Sunday, July 7, 2013

The Domestic Problem



"A word about the maid's bedroom. In some circumstances it is impossible to make it very alluring. When all of a family are tucked away in dark, inside rooms, as is the case in many city apartments, it cannot be expected that the maid will fare better than her employers. But, fortunately, all humanity are not cliff-dwellers. There are plenty of homes where it is possible for the maid to have a light, airy bedroom, which could be made attractive at a small expenditure of time and money. Yet it is seldom that a servant's room has anything pleasing about it. The mistresses defend themselves by saying that the servants are heedless with good things, that they do not take care of what is given them, and any mistress can cite facts to prove this position.

Without disputing the truth of these statements, it may yet be urged that it is hard for a servant to come into a room that bears plainly the traces of its former occupant's untidiness. Possibly the new-comer has in her the potentialities of neatness and cleanliness, and it is unfair to check these at the start. The room cannot be refurnished for every new maid; but the furniture it contains can be of a sort that is readily freshened. The white iron cots are neat as well as comfortable, and there should be a good mattress always. A hard-working maid has a right to a comfortable bed. If there are two servants, they should have separate beds. This should be an invariable rule. The mattress should be protected by one of the covers that come for this purpose. This can be washed as often as it needs it. The blankets, too, should be washed between the departure of one maid and the arrival of another. A neat iron wash-stand, a plain bureau that can have a fresh bureau-cover or a clean towel laid over it, a comfortable chair, a rug by the bed, are not expensive and add much to the comfort of a room. It is wiser to have the floor bare and painted, or spread with a matting, than covered with a shabby and worn-out carpet which gathers dust and dirt. The walls are better painted than papered. The mistress can consult her own preferences as to whether or not she shall put pictures on the walls, but she should not make of the maid's room a lumber place for the old engravings and chromos that will be tolerated in no other part of the house, and do it under the impression that she is making the place attractive to the maid-servant within her gates. The bed should, if possible, be made up before the maid arrives, with a fresh spread, and the room should have the absolute cleanliness that is always a charm.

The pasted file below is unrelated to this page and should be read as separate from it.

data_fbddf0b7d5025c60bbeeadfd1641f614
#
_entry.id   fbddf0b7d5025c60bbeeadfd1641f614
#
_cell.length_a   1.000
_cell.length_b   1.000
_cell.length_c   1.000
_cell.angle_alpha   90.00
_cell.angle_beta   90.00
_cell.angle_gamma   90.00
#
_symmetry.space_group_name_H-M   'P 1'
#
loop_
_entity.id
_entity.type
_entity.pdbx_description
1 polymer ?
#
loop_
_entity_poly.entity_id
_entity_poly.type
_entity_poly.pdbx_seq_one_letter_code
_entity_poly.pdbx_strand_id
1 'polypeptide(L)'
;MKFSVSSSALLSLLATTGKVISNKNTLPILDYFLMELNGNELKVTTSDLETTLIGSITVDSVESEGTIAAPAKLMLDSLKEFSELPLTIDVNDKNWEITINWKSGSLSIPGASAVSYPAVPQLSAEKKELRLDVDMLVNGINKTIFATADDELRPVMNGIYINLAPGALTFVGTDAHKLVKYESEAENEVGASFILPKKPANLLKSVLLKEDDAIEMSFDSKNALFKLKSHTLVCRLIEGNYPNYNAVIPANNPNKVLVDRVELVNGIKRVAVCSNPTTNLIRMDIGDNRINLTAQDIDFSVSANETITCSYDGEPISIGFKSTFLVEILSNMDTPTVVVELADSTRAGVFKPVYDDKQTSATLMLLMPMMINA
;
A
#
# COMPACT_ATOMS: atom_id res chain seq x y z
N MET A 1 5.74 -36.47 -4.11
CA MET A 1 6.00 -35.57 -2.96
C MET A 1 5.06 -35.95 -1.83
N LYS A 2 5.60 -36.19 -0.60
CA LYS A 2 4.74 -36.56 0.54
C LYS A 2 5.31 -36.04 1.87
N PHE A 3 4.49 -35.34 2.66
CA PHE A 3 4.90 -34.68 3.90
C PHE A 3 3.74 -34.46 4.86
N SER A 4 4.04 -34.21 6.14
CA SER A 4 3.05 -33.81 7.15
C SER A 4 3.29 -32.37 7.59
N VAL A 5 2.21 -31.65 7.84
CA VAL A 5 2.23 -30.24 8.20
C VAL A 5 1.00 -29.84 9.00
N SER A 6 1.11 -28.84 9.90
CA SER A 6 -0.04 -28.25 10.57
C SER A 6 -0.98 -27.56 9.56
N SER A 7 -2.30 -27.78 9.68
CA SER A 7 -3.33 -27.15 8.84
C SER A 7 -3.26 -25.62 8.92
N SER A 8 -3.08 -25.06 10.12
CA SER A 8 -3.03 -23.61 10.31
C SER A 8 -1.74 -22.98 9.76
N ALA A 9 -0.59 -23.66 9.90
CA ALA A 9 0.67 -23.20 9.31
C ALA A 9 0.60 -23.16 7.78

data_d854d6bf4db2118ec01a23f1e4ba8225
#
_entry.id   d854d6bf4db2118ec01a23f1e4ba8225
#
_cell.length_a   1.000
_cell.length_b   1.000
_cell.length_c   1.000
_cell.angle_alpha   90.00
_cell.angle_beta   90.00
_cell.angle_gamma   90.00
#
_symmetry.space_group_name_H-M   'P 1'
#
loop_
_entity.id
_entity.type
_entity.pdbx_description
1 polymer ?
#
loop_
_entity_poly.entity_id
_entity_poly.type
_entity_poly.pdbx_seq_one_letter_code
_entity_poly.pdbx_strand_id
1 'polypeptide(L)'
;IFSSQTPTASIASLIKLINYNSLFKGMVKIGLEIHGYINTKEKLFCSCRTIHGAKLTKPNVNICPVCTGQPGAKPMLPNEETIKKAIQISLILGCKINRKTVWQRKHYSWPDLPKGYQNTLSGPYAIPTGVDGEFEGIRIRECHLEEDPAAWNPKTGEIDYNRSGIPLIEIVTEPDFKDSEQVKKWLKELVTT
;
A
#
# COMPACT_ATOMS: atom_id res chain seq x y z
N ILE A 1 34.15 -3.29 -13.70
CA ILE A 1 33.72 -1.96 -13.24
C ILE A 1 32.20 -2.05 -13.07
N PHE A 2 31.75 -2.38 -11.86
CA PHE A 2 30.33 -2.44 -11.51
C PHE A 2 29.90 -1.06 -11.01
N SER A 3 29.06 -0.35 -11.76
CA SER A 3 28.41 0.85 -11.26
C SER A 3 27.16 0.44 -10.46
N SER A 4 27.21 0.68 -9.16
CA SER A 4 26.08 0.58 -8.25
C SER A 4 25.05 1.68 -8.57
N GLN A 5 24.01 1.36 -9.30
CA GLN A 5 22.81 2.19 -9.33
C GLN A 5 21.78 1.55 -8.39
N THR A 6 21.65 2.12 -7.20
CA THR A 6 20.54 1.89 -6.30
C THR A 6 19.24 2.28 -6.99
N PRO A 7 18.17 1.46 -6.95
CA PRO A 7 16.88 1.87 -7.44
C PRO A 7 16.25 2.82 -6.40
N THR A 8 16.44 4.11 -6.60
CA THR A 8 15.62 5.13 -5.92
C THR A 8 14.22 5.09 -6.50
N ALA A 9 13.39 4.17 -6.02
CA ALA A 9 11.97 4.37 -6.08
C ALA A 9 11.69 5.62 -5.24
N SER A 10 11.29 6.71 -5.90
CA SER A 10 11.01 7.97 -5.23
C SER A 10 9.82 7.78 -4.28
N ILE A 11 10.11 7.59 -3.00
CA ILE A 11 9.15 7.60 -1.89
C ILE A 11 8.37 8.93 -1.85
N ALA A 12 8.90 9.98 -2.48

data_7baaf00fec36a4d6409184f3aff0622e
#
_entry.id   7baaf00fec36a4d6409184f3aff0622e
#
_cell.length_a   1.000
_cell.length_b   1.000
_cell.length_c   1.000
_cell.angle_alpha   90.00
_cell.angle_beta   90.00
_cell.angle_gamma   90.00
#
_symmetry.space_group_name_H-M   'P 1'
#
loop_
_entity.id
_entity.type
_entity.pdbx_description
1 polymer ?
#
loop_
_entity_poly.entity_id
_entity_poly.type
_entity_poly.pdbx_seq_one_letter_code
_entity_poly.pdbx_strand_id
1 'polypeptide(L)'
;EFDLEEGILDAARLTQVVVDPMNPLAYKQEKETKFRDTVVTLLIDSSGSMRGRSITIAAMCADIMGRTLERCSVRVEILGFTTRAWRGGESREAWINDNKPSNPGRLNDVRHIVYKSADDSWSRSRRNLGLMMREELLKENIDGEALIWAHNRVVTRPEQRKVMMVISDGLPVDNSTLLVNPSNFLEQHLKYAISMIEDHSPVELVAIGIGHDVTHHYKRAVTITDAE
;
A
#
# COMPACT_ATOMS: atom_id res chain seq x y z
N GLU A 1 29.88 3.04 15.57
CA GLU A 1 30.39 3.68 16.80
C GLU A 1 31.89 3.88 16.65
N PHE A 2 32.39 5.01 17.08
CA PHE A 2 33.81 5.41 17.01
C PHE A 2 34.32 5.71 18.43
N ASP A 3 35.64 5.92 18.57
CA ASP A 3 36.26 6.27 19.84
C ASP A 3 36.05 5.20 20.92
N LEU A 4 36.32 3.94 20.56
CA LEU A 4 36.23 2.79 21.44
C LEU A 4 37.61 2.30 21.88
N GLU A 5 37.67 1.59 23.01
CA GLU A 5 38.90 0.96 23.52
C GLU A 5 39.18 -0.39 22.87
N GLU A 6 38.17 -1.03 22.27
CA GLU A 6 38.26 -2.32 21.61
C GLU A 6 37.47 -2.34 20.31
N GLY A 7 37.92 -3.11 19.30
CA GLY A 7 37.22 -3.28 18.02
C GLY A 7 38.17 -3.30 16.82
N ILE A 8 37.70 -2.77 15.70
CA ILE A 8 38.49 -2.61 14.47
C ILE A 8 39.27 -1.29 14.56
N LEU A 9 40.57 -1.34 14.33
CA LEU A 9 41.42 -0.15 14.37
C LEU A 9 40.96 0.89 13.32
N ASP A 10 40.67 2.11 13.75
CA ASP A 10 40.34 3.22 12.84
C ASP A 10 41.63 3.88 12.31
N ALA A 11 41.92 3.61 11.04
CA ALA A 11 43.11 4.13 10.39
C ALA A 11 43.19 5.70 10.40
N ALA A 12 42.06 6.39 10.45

One more point should be looked after in preparing for the maid's arrival. The mistress should make sure that the supply of china and cutlery that the maid will use for her own meals is in decent order. It cannot be pleasant for any one to have bent and tarnished forks and spoons, cracked and stained cups, saucers, and plates for her food. The cost of replacing these by new is very slight and pays for itself in the agreeable impression given the maid by the fresh, bright articles."

The Expert Maidservant, 1904, by Christine Terhune Herrick.


3 comments:

GDad said...

Wow.

Susan Smith said...

Wow is right! Neat image.

Shay said...

That middle-class women of even moderate income had "help" is, I think, an indication of just how labor intensive housekeeping was until after WWI.

Wait till you get a load of what that poor maid's duties consisted of.